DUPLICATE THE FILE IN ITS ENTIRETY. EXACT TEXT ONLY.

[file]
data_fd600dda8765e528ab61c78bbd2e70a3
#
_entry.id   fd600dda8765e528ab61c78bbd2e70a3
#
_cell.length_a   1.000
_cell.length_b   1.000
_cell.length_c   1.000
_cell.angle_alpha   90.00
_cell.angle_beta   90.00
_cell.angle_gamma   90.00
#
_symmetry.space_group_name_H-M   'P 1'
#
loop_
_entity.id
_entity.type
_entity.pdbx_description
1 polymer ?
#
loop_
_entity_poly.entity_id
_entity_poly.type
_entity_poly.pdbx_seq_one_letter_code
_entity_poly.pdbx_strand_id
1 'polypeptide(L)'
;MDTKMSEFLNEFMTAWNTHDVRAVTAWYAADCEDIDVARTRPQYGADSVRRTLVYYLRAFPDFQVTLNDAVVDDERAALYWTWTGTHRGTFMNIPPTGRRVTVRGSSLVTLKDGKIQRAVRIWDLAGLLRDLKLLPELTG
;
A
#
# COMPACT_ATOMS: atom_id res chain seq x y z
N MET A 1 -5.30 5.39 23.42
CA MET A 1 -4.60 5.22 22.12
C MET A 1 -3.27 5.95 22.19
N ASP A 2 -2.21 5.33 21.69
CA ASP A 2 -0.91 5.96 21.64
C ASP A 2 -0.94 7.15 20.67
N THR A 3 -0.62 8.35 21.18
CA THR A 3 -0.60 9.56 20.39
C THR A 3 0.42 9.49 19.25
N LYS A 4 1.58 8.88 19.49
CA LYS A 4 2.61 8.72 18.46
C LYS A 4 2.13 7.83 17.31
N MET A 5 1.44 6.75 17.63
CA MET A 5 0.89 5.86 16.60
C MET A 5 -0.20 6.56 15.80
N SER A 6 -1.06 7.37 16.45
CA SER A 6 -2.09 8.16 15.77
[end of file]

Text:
data_fd600dda8765e528ab61c78bbd2e70a3
#
_entry.id   fd600dda8765e528ab61c78bbd2e70a3
#
_cell.length_a   1.000
_cell.length_b   1.000
_cell.length_c   1.000
_cell.angle_alpha   90.00
_cell.angle_beta   90.00
_cell.angle_gamma   90.00
#
_symmetry.space_group_name_H-M   'P 1'
#
loop_
_entity.id
_entity.type
_entity.pdbx_description
1 polymer ?
#
loop_
_entity_poly.entity_id
_entity_poly.type
_entity_poly.pdbx_seq_one_letter_code
_entity_poly.pdbx_strand_id
1 'polypeptide(L)'
;MDTKMSEFLNEFMTAWNTHDVRAVTAWYAADCEDIDVARTRPQYGADSVRRTLVYYLRAFPDFQVTLNDAVVDDERAALYWTWTGTHRGTFMNIPPTGRRVTVRGSSLVTLKDGKIQRAVRIWDLAGLLRDLKLLPELTG
;
A
#
# COMPACT_ATOMS: atom_id res chain seq x y z
N MET A 1 -5.30 5.39 23.42
CA MET A 1 -4.60 5.22 22.12
C MET A 1 -3.27 5.95 22.19
N ASP A 2 -2.21 5.33 21.69
CA ASP A 2 -0.91 5.96 21.64
C ASP A 2 -0.94 7.15 20.67
N THR A 3 -0.62 8.35 21.18
CA THR A 3 -0.60 9.56 20.39
C THR A 3 0.42 9.49 19.25
N LYS A 4 1.58 8.88 19.49
CA LYS A 4 2.61 8.72 18.46
C LYS A 4 2.13 7.83 17.31
N MET A 5 1.44 6.75 17.63
CA MET A 5 0.89 5.86 16.60
C MET A 5 -0.20 6.56 15.80
N SER A 6 -1.06 7.37 16.45
CA SER A 6 -2.09 8.16 15.77